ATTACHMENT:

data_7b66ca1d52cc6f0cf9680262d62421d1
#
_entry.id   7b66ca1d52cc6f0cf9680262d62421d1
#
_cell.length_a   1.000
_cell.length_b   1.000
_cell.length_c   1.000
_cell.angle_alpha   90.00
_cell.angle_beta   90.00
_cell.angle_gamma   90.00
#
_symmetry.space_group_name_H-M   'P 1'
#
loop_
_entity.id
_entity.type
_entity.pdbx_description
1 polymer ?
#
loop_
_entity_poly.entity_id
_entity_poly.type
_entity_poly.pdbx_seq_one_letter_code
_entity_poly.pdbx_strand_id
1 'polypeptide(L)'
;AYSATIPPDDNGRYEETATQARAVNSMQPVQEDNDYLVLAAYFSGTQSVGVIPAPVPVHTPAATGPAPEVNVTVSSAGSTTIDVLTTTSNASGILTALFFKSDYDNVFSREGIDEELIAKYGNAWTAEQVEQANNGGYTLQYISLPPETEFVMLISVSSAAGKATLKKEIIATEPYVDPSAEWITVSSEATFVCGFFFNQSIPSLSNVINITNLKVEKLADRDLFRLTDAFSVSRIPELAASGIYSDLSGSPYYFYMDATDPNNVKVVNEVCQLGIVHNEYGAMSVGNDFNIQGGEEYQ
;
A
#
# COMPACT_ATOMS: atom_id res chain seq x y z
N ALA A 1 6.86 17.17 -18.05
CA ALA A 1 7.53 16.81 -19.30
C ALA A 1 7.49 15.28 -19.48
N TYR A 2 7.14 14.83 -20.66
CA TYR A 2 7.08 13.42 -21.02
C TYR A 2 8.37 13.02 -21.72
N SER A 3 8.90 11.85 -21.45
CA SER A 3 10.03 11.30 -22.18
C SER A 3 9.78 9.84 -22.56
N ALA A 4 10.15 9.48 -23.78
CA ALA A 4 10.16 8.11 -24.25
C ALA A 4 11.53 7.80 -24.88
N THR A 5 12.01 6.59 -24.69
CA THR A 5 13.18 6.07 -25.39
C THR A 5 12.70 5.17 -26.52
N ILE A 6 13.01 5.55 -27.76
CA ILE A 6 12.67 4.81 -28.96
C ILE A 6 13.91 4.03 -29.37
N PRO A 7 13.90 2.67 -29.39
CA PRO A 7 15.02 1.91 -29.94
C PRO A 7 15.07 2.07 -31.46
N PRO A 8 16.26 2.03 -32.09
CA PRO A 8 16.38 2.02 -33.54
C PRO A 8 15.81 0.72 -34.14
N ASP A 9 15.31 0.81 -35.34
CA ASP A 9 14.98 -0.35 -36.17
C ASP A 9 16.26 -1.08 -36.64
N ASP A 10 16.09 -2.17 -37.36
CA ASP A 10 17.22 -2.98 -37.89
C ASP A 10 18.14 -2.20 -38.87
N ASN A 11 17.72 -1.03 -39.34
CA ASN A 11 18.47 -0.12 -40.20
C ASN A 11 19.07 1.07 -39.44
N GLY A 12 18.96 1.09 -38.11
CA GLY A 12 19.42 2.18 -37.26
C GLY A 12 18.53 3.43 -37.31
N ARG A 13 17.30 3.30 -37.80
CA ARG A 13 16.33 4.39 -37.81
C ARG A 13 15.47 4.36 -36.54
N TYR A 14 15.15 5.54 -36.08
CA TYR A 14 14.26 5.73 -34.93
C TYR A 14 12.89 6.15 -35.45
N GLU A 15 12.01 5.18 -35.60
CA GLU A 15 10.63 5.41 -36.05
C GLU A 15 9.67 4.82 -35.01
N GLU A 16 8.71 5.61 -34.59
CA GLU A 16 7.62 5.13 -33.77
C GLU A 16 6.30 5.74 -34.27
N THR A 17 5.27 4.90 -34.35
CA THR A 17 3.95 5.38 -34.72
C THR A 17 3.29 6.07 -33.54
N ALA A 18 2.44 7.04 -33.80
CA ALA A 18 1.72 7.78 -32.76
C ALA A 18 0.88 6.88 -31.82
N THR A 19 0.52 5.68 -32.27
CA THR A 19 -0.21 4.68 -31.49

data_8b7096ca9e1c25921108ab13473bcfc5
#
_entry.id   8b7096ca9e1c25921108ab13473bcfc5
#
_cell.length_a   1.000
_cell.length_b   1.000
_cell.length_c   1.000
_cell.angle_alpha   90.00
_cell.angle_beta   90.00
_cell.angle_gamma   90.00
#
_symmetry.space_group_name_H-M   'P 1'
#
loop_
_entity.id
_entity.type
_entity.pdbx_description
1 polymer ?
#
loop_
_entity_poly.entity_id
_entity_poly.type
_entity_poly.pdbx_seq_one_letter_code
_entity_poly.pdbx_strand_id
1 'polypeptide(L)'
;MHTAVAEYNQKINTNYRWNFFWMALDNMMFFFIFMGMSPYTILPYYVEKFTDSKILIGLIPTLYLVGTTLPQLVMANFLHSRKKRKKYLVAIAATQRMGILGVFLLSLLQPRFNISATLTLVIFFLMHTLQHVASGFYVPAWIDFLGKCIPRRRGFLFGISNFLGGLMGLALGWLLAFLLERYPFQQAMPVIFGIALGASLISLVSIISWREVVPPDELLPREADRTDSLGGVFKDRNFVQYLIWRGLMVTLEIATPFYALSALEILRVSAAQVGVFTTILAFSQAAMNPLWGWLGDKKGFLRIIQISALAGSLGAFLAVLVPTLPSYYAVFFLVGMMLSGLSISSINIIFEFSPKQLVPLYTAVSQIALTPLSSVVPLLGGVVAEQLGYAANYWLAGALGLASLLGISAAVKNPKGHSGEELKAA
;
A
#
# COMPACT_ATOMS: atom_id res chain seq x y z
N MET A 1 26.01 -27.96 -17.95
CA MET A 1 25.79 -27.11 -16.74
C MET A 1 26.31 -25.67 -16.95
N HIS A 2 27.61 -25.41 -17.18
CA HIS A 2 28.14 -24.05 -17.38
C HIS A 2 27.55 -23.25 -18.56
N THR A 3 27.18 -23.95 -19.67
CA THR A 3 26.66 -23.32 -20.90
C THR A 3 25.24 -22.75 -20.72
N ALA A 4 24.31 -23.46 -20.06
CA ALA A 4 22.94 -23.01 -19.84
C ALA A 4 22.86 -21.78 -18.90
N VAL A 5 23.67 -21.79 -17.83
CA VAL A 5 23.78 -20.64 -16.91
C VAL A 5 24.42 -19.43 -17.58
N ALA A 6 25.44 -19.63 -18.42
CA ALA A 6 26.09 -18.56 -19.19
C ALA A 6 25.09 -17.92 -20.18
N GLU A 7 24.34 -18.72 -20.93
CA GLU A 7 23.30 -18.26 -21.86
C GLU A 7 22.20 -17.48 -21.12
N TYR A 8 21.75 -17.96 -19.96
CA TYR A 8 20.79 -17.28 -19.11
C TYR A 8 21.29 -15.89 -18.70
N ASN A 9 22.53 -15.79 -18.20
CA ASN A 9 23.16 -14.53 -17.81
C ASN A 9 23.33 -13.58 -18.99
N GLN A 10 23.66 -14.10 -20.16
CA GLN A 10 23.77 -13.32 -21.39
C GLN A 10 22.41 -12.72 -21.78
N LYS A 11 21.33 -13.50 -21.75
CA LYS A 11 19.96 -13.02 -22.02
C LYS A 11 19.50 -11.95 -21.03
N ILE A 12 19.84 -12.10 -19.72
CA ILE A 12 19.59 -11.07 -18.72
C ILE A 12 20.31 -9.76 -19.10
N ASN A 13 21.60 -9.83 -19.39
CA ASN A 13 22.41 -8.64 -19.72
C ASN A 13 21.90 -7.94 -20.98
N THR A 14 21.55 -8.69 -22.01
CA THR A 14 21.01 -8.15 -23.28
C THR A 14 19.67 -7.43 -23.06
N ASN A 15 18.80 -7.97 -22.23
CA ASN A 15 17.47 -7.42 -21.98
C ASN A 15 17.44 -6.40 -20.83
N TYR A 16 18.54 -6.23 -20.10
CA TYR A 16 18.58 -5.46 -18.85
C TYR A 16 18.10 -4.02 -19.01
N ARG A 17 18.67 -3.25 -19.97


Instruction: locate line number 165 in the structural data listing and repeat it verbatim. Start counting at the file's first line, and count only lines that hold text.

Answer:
N ARG A 17 18.67 -3.25 -19.97